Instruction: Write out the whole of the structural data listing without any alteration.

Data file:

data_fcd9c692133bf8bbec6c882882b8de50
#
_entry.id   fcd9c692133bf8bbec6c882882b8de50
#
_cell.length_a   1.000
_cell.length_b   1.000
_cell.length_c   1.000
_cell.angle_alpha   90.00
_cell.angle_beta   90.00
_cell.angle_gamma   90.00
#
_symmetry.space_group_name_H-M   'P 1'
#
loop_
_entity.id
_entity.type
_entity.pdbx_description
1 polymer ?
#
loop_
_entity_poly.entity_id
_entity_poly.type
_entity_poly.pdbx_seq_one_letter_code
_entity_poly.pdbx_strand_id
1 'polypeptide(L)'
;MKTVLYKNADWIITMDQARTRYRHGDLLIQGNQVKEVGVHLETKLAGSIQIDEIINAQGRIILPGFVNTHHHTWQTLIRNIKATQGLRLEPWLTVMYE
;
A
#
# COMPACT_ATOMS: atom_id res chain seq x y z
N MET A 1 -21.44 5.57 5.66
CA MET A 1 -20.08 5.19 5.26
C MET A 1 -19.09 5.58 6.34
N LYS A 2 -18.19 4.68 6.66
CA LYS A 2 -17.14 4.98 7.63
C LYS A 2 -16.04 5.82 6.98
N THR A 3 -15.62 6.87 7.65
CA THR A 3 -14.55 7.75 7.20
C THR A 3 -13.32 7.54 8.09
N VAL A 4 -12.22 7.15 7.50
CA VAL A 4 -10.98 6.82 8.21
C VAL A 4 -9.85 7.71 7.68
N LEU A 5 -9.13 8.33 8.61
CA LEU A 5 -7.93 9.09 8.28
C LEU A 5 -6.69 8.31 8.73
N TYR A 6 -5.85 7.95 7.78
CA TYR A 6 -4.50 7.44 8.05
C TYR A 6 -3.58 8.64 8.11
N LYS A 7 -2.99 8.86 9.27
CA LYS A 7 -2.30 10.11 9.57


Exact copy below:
data_fcd9c692133bf8bbec6c882882b8de50
#
_entry.id   fcd9c692133bf8bbec6c882882b8de50
#
_cell.length_a   1.000
_cell.length_b   1.000
_cell.length_c   1.000
_cell.angle_alpha   90.00
_cell.angle_beta   90.00
_cell.angle_gamma   90.00
#
_symmetry.space_group_name_H-M   'P 1'
#
loop_
_entity.id
_entity.type
_entity.pdbx_description
1 polymer ?
#
loop_
_entity_poly.entity_id
_entity_poly.type
_entity_poly.pdbx_seq_one_letter_code
_entity_poly.pdbx_strand_id
1 'polypeptide(L)'
;MKTVLYKNADWIITMDQARTRYRHGDLLIQGNQVKEVGVHLETKLAGSIQIDEIINAQGRIILPGFVNTHHHTWQTLIRNIKATQGLRLEPWLTVMYE
;
A
#
# COMPACT_ATOMS: atom_id res chain seq x y z
N MET A 1 -21.44 5.57 5.66
CA MET A 1 -20.08 5.19 5.26
C MET A 1 -19.09 5.58 6.34
N LYS A 2 -18.19 4.68 6.66
CA LYS A 2 -17.14 4.98 7.63
C LYS A 2 -16.04 5.82 6.98
N THR A 3 -15.62 6.87 7.65
CA THR A 3 -14.55 7.75 7.20
C THR A 3 -13.32 7.54 8.09
N VAL A 4 -12.22 7.15 7.50
CA VAL A 4 -10.98 6.82 8.21
C VAL A 4 -9.85 7.71 7.68
N LEU A 5 -9.13 8.33 8.61
CA LEU A 5 -7.93 9.09 8.28
C LEU A 5 -6.69 8.31 8.73
N TYR A 6 -5.85 7.95 7.78
CA TYR A 6 -4.50 7.44 8.05
C TYR A 6 -3.58 8.64 8.11
N LYS A 7 -2.99 8.86 9.27
CA LYS A 7 -2.30 10.11 9.57